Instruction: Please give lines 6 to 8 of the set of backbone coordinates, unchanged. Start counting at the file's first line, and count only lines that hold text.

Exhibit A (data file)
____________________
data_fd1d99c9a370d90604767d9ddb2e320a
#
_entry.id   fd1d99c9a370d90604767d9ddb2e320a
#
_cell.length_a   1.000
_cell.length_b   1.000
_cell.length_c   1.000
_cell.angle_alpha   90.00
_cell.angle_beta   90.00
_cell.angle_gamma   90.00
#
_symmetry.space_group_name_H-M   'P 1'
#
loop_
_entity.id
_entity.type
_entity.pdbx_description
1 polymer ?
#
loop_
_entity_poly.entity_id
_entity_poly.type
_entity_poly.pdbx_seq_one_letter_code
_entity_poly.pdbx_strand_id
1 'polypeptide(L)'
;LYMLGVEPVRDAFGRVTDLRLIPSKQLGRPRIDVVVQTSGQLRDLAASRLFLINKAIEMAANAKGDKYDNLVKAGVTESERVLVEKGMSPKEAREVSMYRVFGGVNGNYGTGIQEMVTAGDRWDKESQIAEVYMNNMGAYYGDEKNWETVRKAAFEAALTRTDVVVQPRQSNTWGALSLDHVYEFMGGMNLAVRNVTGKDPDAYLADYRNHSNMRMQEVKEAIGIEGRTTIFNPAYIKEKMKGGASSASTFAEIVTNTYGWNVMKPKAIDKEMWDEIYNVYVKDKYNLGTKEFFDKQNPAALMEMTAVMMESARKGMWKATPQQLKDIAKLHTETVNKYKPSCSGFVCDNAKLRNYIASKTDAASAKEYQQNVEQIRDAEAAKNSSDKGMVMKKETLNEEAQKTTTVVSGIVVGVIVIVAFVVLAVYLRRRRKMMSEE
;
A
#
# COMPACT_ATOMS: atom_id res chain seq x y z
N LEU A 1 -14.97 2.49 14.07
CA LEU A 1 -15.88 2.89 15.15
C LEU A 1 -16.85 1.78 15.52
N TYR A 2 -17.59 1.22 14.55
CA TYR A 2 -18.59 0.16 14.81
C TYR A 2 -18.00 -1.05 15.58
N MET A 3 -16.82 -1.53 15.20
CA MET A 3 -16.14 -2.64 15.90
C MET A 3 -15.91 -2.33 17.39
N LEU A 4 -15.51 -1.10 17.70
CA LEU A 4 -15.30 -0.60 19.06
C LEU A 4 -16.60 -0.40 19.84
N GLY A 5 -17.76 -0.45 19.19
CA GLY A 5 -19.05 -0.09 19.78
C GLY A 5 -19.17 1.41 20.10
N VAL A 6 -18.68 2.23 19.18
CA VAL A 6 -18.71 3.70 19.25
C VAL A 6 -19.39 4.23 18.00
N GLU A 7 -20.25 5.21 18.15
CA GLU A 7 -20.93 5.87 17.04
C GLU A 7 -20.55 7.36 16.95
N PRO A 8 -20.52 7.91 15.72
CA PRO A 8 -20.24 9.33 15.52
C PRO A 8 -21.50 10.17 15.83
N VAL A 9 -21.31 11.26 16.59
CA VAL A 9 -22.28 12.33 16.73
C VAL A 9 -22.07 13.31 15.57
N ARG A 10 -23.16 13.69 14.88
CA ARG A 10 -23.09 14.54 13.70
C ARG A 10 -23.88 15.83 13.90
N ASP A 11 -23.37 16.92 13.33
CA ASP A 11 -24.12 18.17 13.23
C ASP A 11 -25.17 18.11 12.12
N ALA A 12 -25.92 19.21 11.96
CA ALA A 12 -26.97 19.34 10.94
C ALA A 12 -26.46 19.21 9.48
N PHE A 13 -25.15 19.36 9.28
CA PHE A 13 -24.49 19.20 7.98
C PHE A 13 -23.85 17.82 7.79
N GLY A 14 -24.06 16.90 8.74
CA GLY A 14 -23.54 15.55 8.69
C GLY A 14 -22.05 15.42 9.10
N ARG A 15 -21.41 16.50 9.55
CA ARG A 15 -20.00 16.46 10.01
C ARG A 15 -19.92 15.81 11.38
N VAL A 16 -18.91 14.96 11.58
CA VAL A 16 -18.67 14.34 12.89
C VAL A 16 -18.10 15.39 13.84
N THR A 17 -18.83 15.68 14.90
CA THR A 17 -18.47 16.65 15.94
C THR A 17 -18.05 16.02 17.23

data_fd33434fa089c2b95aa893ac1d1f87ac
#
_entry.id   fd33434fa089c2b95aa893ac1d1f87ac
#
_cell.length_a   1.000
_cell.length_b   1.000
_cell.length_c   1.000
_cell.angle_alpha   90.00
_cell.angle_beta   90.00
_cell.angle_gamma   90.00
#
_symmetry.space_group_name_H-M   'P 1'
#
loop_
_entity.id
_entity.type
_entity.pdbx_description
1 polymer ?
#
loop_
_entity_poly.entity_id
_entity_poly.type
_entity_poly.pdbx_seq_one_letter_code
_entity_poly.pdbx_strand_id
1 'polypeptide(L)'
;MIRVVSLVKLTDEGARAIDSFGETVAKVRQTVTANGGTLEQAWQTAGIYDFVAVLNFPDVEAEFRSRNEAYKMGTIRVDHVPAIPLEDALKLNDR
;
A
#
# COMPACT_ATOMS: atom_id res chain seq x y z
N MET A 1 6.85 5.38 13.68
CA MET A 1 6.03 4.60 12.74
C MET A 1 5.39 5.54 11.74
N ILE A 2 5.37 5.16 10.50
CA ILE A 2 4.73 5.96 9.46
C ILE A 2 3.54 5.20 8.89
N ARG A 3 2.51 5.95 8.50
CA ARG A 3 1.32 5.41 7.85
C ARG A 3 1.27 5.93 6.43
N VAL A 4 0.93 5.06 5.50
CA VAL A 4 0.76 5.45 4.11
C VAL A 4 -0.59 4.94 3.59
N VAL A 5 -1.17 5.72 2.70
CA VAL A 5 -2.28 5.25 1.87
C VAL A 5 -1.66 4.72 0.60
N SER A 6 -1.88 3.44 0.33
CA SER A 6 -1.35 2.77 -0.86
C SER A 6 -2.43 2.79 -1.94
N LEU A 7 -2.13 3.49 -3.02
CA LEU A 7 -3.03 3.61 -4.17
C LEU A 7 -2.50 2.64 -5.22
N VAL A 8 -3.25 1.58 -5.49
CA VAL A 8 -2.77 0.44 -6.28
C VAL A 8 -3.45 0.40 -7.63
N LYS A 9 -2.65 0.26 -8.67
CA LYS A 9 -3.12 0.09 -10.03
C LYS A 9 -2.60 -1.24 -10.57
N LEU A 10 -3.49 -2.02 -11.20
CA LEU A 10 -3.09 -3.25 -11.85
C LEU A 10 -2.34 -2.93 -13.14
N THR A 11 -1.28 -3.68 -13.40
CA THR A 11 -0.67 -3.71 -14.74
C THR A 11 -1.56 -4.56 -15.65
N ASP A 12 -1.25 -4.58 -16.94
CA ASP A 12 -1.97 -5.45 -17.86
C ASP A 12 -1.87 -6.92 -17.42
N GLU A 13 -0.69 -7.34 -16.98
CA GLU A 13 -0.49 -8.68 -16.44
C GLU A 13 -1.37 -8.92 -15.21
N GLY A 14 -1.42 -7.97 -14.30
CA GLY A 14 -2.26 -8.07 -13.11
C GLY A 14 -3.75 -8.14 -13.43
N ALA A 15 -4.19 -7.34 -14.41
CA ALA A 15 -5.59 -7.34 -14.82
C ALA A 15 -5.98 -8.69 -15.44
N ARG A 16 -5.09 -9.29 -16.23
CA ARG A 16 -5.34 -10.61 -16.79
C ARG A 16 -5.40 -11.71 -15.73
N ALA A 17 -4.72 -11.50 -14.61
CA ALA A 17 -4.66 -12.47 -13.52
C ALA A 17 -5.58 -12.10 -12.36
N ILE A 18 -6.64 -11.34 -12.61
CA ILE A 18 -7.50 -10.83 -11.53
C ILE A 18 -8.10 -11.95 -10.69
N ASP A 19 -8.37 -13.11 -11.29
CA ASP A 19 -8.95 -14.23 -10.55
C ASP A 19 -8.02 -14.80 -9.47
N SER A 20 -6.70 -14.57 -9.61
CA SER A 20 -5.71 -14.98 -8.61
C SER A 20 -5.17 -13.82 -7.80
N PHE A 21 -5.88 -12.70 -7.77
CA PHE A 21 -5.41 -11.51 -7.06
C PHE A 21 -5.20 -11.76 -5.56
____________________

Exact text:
_cell.length_b   1.000
_cell.length_c   1.000
_cell.angle_alpha   90.00